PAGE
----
Last-minute deal averts shutdown

April 10, 2011 - 0:0

Congressional leaders reached a last-gasp agreement Friday to avert a shutdown of the federal government, after days of haggling and tense hours of brinksmanship.

Word of the deal came just an hour before a midnight deadline, as House Speaker John Boehner (R., Ohio), Senate Majority Leader Harry Reid (D., Nev.) and President Barack Obama made separate appearances before TV cameras to hail what they said were its historically large budget cuts.
Under the deal, the GOP won budget cuts of $39 billion for the remaining six months of the fiscal year, far more than either party had expected a few months ago. Democrats managed to hold off Republican demands to strip funding for the new health-care law and for a range of other Democratic priorities. GOP provisions to cut all federal funding to Planned Parenthood of America and National Public Radio also were dropped.
Also in the deal is a provision requiring an annual audit of the new Consumer Financial Protection Bureau, which had been created by last year's Dodd-Frank financial overhaul law. Republicans have been widely critical of the law.
The budget battle was the first big standoff in the new Washington power structure created by November's midterm election, in which Republicans seized control of the House on a surge of voter complaints about government spending. As bitter as the weekslong fight was, it served merely as a warm-up for bigger and more consequential battles to come. Some Republicans say they will vote against raising the federal debt ceiling in a few weeks unless it is accompanied by a plan to rein in deficits. In addition the GOP has laid out cuts and proposals in its budget plan for the next fiscal year that dwarf the deal struck Friday in scope and size.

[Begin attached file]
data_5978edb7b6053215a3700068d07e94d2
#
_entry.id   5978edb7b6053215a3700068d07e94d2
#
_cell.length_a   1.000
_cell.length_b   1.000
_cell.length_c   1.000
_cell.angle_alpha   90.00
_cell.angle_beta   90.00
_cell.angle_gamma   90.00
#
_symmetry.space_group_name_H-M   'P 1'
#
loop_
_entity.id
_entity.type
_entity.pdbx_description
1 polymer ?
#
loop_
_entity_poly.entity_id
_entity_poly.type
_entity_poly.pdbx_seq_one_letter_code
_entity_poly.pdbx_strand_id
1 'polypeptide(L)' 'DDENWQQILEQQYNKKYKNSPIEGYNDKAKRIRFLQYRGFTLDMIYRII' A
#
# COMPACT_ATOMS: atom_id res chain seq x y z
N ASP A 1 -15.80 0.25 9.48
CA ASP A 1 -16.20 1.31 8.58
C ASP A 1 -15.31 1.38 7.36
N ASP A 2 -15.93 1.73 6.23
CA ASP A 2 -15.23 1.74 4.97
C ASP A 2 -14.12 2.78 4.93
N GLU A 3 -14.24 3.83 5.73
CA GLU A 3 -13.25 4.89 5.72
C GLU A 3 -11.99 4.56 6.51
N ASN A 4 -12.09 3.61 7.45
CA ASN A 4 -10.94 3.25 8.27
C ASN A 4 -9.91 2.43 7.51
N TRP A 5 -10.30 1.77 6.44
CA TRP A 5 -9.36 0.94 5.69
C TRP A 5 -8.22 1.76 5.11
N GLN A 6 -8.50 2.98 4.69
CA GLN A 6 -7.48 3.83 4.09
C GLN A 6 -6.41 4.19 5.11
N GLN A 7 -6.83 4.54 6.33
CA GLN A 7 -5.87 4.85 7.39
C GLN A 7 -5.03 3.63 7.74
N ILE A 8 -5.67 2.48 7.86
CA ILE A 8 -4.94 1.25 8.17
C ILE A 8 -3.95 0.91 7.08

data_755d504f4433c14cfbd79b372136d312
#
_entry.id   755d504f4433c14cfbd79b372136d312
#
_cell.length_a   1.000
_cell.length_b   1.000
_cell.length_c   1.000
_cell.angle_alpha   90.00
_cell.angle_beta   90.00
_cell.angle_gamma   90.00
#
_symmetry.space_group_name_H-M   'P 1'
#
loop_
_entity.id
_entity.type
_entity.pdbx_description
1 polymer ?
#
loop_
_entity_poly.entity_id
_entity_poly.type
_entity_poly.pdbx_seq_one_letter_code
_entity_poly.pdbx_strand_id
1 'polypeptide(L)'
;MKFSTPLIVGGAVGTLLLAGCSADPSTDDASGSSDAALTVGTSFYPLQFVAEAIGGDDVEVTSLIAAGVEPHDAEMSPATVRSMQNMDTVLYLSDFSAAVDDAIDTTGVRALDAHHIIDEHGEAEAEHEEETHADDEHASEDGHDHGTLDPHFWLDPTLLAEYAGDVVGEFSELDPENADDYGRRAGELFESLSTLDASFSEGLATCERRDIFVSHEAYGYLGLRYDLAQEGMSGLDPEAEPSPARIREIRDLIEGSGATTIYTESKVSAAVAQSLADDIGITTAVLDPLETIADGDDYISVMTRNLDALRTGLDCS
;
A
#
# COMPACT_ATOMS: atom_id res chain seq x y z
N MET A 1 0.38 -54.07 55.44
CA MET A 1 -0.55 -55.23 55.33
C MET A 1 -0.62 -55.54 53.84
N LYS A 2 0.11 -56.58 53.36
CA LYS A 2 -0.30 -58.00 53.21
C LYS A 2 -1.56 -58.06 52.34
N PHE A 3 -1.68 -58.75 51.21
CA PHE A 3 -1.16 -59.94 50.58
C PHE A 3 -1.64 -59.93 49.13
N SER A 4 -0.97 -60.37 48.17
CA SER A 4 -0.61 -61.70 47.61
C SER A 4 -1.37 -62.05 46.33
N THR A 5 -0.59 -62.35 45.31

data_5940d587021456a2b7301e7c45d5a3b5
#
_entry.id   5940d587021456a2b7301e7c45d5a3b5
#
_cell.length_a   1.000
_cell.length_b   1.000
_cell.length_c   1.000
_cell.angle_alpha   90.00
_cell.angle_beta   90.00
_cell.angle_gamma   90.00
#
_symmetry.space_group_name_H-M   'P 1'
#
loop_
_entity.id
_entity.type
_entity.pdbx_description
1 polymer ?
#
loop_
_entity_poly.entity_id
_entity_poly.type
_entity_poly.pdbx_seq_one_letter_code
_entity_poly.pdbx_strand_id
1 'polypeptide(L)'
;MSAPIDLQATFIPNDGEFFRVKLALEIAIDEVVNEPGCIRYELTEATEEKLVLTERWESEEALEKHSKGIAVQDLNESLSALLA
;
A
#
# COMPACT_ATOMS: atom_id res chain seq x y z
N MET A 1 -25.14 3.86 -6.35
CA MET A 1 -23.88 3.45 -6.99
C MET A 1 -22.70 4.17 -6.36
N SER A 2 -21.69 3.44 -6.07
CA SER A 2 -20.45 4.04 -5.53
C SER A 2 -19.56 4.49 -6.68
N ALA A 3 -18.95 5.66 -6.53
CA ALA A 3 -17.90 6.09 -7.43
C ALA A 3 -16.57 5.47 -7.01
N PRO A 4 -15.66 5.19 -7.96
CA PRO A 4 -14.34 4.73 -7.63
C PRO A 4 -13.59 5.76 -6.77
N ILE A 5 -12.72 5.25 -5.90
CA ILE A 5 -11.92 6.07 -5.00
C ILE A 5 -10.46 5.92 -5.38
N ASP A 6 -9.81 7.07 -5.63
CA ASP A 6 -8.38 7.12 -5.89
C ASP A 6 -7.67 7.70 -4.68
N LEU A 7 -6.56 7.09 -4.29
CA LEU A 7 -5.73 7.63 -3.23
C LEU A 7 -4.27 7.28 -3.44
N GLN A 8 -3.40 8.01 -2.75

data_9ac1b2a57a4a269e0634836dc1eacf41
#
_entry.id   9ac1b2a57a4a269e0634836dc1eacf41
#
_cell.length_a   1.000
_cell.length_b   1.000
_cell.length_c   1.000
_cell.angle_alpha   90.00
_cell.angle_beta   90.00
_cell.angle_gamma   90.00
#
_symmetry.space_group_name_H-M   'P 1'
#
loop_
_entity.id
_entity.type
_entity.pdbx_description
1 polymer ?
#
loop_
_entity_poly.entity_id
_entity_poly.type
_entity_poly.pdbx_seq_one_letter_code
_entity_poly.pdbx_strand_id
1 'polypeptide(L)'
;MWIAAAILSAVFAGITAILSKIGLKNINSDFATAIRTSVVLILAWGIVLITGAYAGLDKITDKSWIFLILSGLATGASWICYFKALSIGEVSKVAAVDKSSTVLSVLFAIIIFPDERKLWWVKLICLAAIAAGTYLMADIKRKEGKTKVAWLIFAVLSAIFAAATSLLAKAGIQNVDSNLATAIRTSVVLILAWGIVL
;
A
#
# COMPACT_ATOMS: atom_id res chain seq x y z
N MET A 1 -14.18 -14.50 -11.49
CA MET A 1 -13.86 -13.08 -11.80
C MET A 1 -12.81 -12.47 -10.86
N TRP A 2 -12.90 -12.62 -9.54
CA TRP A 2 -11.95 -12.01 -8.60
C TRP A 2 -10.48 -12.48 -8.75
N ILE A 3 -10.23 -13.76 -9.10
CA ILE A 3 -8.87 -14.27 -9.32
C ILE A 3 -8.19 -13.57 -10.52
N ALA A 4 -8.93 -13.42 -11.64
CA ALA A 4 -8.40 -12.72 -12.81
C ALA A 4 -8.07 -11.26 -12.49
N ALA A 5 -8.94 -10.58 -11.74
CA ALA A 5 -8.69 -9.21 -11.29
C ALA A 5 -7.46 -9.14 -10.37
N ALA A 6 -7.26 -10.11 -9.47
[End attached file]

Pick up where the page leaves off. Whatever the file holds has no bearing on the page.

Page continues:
Mr. Obama, speaking from the White House near midnight, said the two parties had worked together to produce ""the largest annual spending cut in our history,"" and that ""both sides had to make tough decisions.'' Despite being pushed into making cuts his party initially opposed, Mr. Obama sought to turn the deal to his advantage by saying it would protect Democratic priorities, such as federal spending on education and environmental programs.
Shortly after the leaders spoke, the Senate and House passed a short-term funding measure to keep the government operating until Friday. It was intended to give legislative leaders time to sort out final details of the broader agreement that covers the rest of the fiscal year, which ends Sept. 30.
Lawmakers were scrambling to beat a deadline of midnight, when legislation funding government operations was due to expire, leaving federal agencies without authority to spend money. While lawmakers bickered in public and aides to congressional leaders negotiated in private, federal agencies prepared to furlough an estimated 800,000 government workers, close national parks, passport offices and other operations, and suspend an array of federal services.
The deal set spending for the remainder of the year at $39 billion less than was budgeted for 2010 and $79 billion less than Mr. Obama had requested. House Republicans had called for $22 billion in additional cuts.
The final package drops Republican-backed provisions that would have barred funding for Environmental Protection Agency regulation of greenhouse gases and for the Federal Communications Commission to implement ""net neutrality"" rules.
But it re-establishes a school voucher system for the District of Columbia, a longtime cause of House Speaker John Boehner (R., Ohio). That program provides low-income children with vouchers to attend a school of their parents' choice.
Republicans had wanted to cut off funding for the new, Democratic-backed health-care law, and they wanted to turn federal aid to family planning programs into block grants to the states. The final deal includes neither provision, but it requires the Senate to take up-or-down votes on both of them.